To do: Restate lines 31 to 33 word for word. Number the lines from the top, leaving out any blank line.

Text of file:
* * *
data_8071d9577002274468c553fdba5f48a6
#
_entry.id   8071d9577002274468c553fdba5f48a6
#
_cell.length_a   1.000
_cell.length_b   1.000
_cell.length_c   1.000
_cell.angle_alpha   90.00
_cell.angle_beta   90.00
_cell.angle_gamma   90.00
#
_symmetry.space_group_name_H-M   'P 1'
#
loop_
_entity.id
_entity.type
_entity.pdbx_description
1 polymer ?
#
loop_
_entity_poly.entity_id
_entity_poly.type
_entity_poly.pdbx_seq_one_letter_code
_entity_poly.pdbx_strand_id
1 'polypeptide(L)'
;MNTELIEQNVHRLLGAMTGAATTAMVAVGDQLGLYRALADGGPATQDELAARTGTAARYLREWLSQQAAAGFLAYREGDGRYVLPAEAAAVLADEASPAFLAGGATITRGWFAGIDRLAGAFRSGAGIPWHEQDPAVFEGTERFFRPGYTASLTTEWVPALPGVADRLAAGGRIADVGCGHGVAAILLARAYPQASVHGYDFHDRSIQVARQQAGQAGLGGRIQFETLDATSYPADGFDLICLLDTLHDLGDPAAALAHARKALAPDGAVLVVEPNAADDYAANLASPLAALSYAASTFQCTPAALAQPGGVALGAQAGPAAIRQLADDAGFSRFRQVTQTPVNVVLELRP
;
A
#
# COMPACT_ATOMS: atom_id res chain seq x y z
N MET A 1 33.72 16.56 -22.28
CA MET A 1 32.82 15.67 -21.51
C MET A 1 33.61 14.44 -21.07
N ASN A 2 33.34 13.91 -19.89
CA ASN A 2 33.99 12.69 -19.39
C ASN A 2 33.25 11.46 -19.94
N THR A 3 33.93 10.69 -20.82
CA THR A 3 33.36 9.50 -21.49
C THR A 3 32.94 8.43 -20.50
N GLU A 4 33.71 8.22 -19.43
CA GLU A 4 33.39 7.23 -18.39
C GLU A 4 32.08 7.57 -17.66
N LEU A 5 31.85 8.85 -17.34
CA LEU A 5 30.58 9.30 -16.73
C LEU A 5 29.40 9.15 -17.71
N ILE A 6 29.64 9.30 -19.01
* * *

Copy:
N MET A 1 33.72 16.56 -22.28
CA MET A 1 32.82 15.67 -21.51
C MET A 1 33.61 14.44 -21.07